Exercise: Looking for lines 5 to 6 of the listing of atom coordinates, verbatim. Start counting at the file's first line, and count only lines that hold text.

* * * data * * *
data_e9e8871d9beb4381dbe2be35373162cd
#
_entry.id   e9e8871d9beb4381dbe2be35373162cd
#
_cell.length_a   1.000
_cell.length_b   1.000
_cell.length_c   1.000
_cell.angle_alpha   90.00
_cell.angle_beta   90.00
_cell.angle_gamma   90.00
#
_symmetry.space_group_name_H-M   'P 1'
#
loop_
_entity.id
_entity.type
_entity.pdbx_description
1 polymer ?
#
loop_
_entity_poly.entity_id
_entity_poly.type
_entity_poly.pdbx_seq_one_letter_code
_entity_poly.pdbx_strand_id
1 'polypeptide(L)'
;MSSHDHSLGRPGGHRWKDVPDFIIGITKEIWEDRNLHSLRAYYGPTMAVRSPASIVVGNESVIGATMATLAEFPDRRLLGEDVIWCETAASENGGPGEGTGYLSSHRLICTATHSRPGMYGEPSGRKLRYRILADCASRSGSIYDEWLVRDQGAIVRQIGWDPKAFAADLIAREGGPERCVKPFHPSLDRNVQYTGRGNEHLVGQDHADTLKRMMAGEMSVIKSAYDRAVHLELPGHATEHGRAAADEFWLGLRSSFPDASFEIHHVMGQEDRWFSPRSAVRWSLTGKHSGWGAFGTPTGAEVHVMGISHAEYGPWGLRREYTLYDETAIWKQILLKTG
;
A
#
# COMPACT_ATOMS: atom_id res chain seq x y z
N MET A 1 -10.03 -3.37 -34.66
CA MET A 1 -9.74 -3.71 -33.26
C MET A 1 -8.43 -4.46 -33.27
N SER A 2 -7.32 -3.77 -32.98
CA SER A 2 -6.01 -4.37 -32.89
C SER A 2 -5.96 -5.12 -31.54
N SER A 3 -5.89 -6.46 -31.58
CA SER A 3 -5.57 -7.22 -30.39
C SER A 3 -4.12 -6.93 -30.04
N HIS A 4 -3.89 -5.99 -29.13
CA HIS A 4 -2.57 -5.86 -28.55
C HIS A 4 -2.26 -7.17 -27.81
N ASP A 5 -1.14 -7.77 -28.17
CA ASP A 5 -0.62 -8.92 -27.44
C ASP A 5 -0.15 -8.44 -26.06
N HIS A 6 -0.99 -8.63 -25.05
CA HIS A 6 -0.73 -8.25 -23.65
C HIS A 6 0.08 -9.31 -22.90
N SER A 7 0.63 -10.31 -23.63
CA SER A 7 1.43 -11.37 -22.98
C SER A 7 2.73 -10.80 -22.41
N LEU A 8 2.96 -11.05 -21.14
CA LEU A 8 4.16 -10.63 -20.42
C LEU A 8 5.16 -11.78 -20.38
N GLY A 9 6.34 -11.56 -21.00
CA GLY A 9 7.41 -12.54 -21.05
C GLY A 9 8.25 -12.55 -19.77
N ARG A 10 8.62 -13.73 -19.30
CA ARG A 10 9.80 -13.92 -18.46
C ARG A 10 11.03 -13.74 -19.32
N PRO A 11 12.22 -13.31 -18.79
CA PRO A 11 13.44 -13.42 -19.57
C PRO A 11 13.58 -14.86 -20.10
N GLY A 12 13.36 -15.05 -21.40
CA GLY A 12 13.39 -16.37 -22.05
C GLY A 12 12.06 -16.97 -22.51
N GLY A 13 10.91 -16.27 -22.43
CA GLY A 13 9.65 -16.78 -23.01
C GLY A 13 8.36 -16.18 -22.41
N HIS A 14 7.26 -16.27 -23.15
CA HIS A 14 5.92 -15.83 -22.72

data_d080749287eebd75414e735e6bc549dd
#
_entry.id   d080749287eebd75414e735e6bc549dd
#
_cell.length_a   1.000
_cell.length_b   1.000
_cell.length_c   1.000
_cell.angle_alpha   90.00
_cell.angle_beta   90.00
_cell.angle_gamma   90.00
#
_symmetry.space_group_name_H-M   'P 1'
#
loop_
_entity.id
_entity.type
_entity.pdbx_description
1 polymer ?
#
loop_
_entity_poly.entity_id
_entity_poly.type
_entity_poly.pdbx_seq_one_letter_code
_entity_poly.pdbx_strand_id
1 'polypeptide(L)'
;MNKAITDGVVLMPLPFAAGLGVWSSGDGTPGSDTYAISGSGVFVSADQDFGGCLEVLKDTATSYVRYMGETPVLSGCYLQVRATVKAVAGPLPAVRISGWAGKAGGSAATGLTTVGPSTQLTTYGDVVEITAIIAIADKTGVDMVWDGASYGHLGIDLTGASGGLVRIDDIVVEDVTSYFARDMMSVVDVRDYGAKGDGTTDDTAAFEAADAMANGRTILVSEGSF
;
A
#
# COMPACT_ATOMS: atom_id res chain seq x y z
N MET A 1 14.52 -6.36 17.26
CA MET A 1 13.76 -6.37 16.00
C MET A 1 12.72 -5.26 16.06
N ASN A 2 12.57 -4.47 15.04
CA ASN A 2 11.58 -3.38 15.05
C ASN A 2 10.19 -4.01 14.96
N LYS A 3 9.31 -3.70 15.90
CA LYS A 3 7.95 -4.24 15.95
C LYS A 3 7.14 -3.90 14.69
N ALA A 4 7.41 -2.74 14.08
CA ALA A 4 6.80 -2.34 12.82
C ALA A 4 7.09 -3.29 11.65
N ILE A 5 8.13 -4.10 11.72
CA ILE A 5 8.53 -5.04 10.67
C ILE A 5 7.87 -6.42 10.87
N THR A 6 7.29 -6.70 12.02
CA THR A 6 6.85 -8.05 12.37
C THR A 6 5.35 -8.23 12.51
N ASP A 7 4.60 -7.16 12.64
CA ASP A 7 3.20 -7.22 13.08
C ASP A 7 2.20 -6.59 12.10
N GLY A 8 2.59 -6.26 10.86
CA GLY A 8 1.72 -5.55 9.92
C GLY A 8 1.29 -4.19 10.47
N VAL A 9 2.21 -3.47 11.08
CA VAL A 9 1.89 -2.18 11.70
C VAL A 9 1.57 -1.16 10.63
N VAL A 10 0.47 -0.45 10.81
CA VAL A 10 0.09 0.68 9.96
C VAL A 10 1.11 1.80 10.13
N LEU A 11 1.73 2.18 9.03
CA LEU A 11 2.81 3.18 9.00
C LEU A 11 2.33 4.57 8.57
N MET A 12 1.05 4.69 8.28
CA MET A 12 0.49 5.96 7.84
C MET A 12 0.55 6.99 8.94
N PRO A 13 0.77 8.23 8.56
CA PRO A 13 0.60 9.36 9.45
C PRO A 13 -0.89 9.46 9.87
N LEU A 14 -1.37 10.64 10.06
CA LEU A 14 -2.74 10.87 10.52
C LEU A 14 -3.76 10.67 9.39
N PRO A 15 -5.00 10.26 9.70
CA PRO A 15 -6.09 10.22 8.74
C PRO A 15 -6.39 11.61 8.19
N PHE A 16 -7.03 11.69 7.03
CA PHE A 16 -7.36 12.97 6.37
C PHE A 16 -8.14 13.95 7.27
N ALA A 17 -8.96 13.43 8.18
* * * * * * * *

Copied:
_cell.length_a   1.000
_cell.length_b   1.000